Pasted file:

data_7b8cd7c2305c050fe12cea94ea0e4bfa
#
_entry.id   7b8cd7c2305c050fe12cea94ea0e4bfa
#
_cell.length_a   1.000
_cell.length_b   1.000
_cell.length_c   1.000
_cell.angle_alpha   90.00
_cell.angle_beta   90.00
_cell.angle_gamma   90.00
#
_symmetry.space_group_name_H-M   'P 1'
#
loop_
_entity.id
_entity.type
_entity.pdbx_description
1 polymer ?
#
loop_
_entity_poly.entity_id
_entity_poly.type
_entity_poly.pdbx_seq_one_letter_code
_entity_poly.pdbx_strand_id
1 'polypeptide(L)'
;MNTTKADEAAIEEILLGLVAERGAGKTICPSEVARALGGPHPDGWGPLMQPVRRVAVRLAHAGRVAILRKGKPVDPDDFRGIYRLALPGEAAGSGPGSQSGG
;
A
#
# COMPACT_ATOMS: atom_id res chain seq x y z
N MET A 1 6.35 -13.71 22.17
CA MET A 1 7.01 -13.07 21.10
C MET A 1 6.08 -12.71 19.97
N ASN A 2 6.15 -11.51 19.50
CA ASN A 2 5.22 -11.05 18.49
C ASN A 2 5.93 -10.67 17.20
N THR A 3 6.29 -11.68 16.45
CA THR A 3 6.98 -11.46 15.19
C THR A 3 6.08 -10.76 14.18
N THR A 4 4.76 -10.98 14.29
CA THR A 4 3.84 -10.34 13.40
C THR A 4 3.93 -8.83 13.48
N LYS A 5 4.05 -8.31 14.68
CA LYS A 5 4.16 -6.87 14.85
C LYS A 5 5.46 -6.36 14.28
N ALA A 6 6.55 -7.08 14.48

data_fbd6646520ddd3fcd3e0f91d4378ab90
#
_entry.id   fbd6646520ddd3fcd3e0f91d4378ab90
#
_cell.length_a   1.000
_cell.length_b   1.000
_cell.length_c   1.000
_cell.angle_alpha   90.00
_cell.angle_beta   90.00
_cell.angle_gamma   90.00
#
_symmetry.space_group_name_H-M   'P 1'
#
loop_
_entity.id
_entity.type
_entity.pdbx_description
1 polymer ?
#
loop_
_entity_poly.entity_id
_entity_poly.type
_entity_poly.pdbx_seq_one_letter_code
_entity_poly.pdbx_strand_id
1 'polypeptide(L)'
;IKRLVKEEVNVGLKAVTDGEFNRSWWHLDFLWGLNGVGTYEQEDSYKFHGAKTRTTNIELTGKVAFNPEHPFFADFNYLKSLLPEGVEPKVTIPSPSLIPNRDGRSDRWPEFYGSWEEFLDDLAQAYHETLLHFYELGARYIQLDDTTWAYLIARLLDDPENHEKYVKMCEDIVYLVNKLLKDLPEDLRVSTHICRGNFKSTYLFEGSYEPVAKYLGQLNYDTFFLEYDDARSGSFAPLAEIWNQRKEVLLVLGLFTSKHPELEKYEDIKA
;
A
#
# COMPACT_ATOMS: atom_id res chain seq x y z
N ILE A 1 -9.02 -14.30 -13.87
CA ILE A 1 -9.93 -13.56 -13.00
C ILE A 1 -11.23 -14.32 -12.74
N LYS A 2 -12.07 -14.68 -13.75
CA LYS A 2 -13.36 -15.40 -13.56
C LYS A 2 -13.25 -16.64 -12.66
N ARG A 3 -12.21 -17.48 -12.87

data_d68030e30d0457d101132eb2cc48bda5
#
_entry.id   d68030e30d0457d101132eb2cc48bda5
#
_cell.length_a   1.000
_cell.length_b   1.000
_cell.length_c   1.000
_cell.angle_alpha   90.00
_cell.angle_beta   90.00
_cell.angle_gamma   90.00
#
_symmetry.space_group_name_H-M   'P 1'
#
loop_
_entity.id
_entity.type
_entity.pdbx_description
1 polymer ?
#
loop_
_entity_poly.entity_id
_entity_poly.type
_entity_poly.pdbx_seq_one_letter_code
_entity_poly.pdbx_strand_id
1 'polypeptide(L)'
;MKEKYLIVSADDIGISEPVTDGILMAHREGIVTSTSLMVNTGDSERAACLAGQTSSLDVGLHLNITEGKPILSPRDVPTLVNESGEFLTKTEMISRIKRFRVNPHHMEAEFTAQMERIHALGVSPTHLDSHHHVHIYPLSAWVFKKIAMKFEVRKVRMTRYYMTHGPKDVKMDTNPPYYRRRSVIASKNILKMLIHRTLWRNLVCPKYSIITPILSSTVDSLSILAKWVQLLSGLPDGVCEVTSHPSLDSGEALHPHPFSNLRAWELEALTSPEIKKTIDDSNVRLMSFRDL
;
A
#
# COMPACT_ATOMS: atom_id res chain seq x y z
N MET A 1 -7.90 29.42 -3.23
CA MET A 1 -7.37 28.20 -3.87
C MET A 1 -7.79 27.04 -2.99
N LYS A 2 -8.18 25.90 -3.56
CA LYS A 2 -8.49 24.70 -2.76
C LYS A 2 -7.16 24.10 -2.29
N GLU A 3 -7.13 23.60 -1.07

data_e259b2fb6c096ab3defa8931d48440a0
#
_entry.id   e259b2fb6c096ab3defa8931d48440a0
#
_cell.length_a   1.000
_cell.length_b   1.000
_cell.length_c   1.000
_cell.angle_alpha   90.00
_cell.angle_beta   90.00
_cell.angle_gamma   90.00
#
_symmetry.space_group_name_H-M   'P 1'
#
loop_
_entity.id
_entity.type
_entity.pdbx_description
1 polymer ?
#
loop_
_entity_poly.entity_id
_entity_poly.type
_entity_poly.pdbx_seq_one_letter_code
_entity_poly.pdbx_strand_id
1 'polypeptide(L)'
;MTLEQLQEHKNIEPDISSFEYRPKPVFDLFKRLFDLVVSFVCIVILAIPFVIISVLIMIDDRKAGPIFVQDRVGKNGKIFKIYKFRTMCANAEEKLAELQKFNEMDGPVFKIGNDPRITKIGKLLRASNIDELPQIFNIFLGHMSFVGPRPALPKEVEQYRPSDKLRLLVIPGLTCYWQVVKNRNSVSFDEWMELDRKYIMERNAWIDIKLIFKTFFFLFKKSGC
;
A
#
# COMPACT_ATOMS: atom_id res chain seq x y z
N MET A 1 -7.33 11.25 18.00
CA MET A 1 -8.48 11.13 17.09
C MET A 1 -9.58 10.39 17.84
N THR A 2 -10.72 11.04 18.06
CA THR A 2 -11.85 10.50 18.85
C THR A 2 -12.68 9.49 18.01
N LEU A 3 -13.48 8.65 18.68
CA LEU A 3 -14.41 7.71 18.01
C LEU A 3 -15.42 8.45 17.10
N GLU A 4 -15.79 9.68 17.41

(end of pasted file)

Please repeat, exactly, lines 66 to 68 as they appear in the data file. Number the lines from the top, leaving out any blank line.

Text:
loop_
_entity_poly.entity_id
_entity_poly.type